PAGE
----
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Thanks for all the suggestions. Already I have coffee cake, turkey vegetable soup, lasagne, chicken pot pie, homemade marinara, and shepherds pies in. In the next few days I'll be adding posole, cornbread, jambalaya, refried bean enchiladas, macaroni and cheese, and some vegetable gratins. And a cherry pie (froze the cherries last summer). And some cookies.

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Resolution redux: use the freezer more.

RIght now I have a little vacuum sealer and typically freeze nuts, leftover sauces, and some produce from the garden, typically cheiro peppers, mirepoix, and leeks. I find that a short stint in the microwave is just as good as blanching, and the leeks are sautéed in butter before freezing. The butter also lives in the freezer as does tomato paste frozen in ice-cube trays.

My grandmother had two big chest freezers that got filled with produce every summer after they traded cold storage for pressure canning. We got sent out to the shop before every big dinner or baking marathon to pull out creamed corn, butter beans, pole beans, tomatoes, okra, pecans, pies, zucchini bread, etc., not to mention the sides of beef, bacon that got cut with a hacksaw, fish in blocks of ice... When she got a dehydrator, bags of figs and pears went in too. Preservation was a way of life, and you ate from what you put by. I don't want to go quite that far, and my little garden wouldn't fill the freezers that her fields did. The question in my mind is, however, if I had a little chest freezer, and took the time to stock it, would we eat at home more? I'm thinking less hassle and better health.

The question then is, how do you use your freezer? Have you found particularly good containers that don't crack from the cold? Do you make huge batches of sauces and pull them out when you have a late night? Please share. :)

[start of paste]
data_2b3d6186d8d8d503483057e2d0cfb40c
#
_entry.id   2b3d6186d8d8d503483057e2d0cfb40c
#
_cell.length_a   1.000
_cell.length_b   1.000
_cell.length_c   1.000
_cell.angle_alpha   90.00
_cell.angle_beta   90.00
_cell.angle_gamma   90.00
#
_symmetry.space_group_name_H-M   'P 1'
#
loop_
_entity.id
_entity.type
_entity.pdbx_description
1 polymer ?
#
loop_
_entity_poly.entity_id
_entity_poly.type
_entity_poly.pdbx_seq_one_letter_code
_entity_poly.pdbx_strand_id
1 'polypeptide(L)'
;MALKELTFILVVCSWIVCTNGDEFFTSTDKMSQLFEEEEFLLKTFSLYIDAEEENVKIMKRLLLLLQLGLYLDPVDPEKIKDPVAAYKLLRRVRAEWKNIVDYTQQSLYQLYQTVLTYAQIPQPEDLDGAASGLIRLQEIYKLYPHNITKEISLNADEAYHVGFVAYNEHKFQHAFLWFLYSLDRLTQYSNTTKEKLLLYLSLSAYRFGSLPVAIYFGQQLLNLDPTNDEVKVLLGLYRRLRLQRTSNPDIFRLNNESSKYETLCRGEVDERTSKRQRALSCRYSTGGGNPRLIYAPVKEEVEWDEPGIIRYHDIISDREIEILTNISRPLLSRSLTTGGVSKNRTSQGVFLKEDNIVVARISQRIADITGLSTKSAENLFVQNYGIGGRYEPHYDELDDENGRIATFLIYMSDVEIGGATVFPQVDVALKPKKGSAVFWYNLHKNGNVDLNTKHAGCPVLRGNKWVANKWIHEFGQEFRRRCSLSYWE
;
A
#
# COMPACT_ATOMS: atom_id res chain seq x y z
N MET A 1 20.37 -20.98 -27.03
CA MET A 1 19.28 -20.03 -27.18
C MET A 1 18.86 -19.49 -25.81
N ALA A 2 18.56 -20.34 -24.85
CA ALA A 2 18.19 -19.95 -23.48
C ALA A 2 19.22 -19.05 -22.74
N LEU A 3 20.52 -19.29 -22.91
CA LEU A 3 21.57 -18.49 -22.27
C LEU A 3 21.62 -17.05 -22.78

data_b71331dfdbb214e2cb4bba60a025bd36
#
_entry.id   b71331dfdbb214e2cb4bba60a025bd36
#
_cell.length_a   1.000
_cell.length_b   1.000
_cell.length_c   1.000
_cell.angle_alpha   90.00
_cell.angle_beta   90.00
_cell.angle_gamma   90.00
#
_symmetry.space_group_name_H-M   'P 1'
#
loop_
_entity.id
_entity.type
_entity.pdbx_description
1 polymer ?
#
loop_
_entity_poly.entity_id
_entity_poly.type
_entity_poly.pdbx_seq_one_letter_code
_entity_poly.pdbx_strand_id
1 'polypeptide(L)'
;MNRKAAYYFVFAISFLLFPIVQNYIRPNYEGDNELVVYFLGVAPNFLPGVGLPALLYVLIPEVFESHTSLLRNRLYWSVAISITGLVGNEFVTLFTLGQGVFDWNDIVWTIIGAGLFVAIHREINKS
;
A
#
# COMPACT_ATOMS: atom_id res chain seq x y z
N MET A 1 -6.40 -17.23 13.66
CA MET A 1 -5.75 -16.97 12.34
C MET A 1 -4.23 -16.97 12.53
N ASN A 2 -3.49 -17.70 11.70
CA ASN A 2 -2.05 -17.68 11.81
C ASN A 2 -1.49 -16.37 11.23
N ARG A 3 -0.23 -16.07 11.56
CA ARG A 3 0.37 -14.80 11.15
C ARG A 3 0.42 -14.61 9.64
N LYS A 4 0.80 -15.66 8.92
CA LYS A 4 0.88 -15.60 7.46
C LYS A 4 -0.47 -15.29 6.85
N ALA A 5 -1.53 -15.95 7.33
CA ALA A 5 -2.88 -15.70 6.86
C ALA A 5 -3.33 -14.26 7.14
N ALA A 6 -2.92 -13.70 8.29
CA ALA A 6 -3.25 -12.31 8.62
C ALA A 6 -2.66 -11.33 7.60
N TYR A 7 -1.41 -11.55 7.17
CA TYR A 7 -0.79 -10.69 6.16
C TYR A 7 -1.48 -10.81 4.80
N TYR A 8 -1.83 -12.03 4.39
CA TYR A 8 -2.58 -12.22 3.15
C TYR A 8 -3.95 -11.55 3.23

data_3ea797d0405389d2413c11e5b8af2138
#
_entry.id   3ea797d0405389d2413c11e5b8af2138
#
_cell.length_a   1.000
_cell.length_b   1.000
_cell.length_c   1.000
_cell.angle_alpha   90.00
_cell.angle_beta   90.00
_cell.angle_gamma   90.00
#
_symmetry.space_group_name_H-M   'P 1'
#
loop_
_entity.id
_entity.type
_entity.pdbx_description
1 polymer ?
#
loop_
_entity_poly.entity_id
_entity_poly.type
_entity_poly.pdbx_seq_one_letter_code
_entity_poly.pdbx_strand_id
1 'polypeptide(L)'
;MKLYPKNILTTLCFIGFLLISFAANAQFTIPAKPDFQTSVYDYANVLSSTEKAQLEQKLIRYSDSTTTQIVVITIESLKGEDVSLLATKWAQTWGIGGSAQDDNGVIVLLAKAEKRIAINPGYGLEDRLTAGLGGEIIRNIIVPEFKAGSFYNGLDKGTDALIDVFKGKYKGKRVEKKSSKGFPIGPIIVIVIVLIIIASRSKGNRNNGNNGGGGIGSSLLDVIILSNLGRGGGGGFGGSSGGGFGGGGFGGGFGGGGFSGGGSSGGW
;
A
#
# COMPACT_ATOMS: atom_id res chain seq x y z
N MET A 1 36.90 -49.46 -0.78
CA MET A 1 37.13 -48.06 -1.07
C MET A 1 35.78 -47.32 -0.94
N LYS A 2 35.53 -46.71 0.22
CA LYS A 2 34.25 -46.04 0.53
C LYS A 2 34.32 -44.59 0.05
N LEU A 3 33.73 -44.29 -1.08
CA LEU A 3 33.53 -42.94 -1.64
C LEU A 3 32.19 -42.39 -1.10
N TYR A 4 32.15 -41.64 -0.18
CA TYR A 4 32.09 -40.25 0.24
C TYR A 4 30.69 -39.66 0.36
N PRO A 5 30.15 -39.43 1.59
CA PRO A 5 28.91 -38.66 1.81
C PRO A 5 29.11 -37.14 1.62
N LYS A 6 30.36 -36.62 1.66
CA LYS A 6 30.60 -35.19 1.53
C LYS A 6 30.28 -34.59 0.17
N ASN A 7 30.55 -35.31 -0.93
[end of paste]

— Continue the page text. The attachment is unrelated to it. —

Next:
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I love putting individual servings in the freezer. It's so convenient for a quick meal. Each weekday morning, I just grab something from the freezer to bring to work for lunch.

I cook on the weekend and freeze into individual portions. I'll also freeze restaurant or takeout leftovers in individual portions if I don't want to eat the leftovers the next day. For specific foods:

Pre-cooked rice and pasta placed in individual freezer bags works well if you are only cooking for one or two.

I do this all the time. I have a rice cooker and make short grain rice. Alot of times, I just need one or two servings of rice. So I make a full batch of rice in the rice cooker, let it cool, then put individual servings into plastic sandwich bags. I then put the rice-filled sandwich bags into a Ziploc gallon sized freezer bag and plop it into the freezer. (Ziploc freezer bags are great.) So when I want rice, I just take it out of the freezer, unwrap the lump of rice, and microwave it.

I also freeze individual servings of pasta without sauce. The pasta does stick together when frozen, but it's fine when microwaved.

I make a big batch of sauce too and pack that into individual servings separately from the pasta. (I have lamb ragu in the freezer now.)

For sauces, I use plastic containers like the disposable Glad ware containers. I've found that if you drop the container while frozen, it'll crack or break, but otherwise, they've worked fine. The food does get a frost on top, but it hasn't affected the taste (I tend to eat the food within a few months).

Other things I make and freeze in individual servings include chili and grilled chicken thighs (to make sandwiches or have with rice).

If you make cookies, you can also freeze individual balls of cookie dough. (I use a cookie scooper, like a mini ice cream scoop, when I portion out cookie dough). Then you can just take out however many you want to bake.

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Now that our daughter has moved out of her room, unlikely to return for other than short visits, J. has been urging me to put a small chest freezer there. (We have no basement or garage or any other suitable space.) I hesitate primarily because of the heartbreak of power outages.